Hillsdale College should be worried about the Republicans’ tax reform plan.
Although many conservatives celebrated the passage of the bill through the Senate Budget Committee, they ought to oppose the bill’s introduction of a university endowment tax.
If passed by Congress, this bill would impose a 1.4 percent tax on the investment incomes of universities with endowments at or above $250,000 per student. According to reports, this new tax would affect about 70 institutions — including Hillsdale College.
Our endowment is about $540 million, and there are roughly 1500 students enrolled here. That means there is about $360,000 in the endowment for every student, qualifying Hillsdale for this new tax.
The U.S. tax code is overcomplicated and desperately in need of reform. Many measures in the Republican plan deserve support, such as cutting corporate taxes and reducing the number of tax brackets, but the proposed endowment tax is not such a measure.
Republicans intend this new tax to help pay for the tax-reform package. University endowments are a convenient target for new taxes, because the Republican base views the academy as one of their great adversaries in the culture wars.
R.R. Reno, the editor of “First Things,” defended this new tax as a weapon for the culture war. He thinks that it should be even higher.
“Cultural power has become concentrated in a narrower and narrower class of people, and the institutions that serve (and perpetuate) them have become arrogant and detached,” he wrote online earlier this month.
According to Reno, many of the problems in the country can be traced to a dereliction of duty by the academy. Tenured radicals and socialist professors corrupt the youth, Reno argued, and therefore deserve this tax as a punishment.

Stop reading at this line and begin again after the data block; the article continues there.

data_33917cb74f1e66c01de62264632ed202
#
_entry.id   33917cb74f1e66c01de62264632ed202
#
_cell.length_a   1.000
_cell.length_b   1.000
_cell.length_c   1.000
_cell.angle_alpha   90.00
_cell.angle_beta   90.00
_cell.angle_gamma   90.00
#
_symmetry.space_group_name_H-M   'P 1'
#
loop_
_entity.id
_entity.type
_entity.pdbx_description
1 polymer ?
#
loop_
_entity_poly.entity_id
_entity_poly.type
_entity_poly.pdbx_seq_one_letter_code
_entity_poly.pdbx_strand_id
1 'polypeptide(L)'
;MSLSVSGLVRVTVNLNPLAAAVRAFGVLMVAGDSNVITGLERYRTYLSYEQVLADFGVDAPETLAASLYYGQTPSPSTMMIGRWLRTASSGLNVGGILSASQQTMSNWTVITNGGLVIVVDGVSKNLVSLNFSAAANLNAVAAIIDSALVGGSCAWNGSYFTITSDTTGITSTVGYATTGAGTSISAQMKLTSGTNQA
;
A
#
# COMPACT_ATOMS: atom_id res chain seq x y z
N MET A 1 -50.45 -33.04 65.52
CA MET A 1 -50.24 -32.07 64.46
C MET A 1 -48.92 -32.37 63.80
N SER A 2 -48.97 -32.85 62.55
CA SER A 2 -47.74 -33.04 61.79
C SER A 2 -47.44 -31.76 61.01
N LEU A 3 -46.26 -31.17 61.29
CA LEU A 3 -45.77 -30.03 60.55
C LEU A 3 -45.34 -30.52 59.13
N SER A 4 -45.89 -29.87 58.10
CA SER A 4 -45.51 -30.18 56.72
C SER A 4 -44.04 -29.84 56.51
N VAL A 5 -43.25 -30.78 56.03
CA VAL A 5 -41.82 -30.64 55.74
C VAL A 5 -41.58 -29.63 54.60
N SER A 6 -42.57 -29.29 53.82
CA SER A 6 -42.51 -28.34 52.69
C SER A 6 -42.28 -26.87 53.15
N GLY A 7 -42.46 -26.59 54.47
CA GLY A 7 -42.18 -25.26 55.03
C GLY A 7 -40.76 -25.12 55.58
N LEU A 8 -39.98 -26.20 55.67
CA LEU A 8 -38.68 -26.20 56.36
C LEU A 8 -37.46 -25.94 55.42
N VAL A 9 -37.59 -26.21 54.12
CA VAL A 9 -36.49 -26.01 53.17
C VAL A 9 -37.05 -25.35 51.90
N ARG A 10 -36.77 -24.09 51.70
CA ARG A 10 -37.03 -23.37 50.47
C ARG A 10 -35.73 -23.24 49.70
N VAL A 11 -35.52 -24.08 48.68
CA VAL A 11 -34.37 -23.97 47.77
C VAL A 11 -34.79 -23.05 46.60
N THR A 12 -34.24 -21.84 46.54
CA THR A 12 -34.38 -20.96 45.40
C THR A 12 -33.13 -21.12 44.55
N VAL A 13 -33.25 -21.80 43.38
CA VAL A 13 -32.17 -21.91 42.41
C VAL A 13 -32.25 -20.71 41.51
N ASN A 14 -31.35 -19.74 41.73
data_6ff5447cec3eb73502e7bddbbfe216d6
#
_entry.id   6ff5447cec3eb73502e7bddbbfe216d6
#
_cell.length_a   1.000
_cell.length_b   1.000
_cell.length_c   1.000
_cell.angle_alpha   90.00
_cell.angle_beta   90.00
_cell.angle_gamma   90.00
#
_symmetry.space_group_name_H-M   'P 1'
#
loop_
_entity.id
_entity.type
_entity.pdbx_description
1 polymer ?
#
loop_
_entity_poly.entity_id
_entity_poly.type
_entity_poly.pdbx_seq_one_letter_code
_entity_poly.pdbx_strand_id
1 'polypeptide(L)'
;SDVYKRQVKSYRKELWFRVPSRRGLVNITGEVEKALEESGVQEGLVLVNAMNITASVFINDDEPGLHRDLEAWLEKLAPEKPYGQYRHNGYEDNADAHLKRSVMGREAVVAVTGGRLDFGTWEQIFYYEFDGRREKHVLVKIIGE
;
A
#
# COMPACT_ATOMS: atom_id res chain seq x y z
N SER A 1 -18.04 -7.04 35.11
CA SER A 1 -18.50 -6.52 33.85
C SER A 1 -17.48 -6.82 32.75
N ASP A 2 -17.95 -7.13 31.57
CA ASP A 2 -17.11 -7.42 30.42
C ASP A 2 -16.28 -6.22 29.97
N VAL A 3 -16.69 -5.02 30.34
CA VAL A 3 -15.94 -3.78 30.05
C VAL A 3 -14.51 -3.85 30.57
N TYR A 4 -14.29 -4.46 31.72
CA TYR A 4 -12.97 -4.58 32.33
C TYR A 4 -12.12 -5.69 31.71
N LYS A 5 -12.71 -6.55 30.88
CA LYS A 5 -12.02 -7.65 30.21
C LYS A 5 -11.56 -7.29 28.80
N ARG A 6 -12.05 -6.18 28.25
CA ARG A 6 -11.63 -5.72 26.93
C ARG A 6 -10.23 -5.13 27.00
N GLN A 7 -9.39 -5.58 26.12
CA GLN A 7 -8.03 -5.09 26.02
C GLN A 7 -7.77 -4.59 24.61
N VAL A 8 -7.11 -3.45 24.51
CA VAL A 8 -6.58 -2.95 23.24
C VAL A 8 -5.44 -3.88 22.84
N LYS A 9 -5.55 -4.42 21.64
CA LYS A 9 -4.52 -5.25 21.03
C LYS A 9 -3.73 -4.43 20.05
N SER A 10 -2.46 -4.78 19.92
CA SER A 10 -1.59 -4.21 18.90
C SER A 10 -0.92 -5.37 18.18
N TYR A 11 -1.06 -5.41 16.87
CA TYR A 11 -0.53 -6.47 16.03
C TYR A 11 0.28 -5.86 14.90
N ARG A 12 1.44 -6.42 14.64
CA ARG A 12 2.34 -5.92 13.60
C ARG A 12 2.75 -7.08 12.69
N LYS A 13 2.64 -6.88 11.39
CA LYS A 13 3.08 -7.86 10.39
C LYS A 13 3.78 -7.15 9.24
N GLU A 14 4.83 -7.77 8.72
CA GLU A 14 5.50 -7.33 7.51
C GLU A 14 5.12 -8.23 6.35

“Taxes have consequences. Raise taxes on something, and you’ll get less of it,” he wrote. “That’s exactly why the tax on super-sized university endowments is wise. We need less elite snobbery, condescension, and civic irresponsibility. Which means we need less elite education.”
Rank-and-file conservatives seem to agree. In a recent Pew Research Center poll, 58 percent of Republican voters said they believe that institutions of higher education are negatively influencing the direction of the country.
As insane as campus culture can be, congressional Republicans should stop exploiting anger at the academy to make ends meet. The university endowment tax will disincentivize growing institutions and punish established colleges — such as our own — which uphold the values culture warriors claim to defend.
Thanks to the generosity of friends of the college, Hillsdale has a remarkably large endowment for an institution of its size. Provost David Whalen told the Collegian in 2013, “It is not too much to say the endowment is what permits the independence of the college. If the college did not have the endowment it would not be able to afford students’ scholarships.”
The proposed endowment tax challenges Hillsdale’s prized independence. 1.4 percent may seem like a meager number, but the costs of running an educational institution can add up. On top of that, any time a new tax is introduced, Congress could raise it at any given time in the future — meaning that this proposal could set a dangerous precedent.
Grove City College, Wyoming Catholic College, and other schools that refuse to accept government funding are looking to achieve the same kind of independence we have. Even if their endowments do not trigger the tax yet, the tax could still make it harder for them to grow.
Conservatives ought to look to encourage this growing movement rather than stifle it. Legitimate complaints against the academy are complaints about institutions which have forgotten their purpose, not the idea of scholarship or liberal education.
Reno and other conservatives support the endowment tax insofar as it hurts their enemies. Hillsdale College, on the other hand, is trying a different approach. To take back the academy, we’re offering an alternative to its relativism and intolerance.
America needs more elite education, not less. We should be trying to redeem the academy and restore its purpose. The endowment tax inhibits that mission, and the Senate should remove it from the final version of their tax-reform bill.
Michael Lucchese is a senior majoring in American studies.